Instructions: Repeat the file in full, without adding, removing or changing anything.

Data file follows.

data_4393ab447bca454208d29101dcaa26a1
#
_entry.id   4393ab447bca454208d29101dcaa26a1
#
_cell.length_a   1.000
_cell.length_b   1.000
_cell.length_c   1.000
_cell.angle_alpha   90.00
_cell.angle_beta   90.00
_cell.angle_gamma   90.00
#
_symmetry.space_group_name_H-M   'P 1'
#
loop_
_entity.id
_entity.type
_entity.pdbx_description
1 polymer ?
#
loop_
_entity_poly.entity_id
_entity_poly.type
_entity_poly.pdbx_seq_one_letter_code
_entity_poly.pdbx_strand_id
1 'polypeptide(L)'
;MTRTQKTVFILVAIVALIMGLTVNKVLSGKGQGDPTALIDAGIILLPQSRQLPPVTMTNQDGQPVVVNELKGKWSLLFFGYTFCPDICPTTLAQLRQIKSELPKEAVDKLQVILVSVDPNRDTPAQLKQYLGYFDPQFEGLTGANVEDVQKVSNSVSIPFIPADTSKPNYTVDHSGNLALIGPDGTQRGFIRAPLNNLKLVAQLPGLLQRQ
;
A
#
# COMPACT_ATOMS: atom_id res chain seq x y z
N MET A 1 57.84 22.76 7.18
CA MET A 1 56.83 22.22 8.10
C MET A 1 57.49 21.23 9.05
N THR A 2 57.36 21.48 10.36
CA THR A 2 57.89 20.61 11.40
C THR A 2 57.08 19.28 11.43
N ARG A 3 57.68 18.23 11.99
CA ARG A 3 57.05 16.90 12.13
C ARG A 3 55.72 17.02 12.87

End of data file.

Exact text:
data_4393ab447bca454208d29101dcaa26a1
#
_entry.id   4393ab447bca454208d29101dcaa26a1
#
_cell.length_a   1.000
_cell.length_b   1.000
_cell.length_c   1.000
_cell.angle_alpha   90.00
_cell.angle_beta   90.00
_cell.angle_gamma   90.00
#
_symmetry.space_group_name_H-M   'P 1'
#
loop_
_entity.id
_entity.type
_entity.pdbx_description
1 polymer ?
#
loop_
_entity_poly.entity_id
_entity_poly.type
_entity_poly.pdbx_seq_one_letter_code
_entity_poly.pdbx_strand_id
1 'polypeptide(L)'
;MTRTQKTVFILVAIVALIMGLTVNKVLSGKGQGDPTALIDAGIILLPQSRQLPPVTMTNQDGQPVVVNELKGKWSLLFFGYTFCPDICPTTLAQLRQIKSELPKEAVDKLQVILVSVDPNRDTPAQLKQYLGYFDPQFEGLTGANVEDVQKVSNSVSIPFIPADTSKPNYTVDHSGNLALIGPDGTQRGFIRAPLNNLKLVAQLPGLLQRQ
;
A
#
# COMPACT_ATOMS: atom_id res chain seq x y z
N MET A 1 57.84 22.76 7.18
CA MET A 1 56.83 22.22 8.10
C MET A 1 57.49 21.23 9.05
N THR A 2 57.36 21.48 10.36
CA THR A 2 57.89 20.61 11.40
C THR A 2 57.08 19.28 11.43
N ARG A 3 57.68 18.23 11.99
CA ARG A 3 57.05 16.90 12.13
C ARG A 3 55.72 17.02 12.87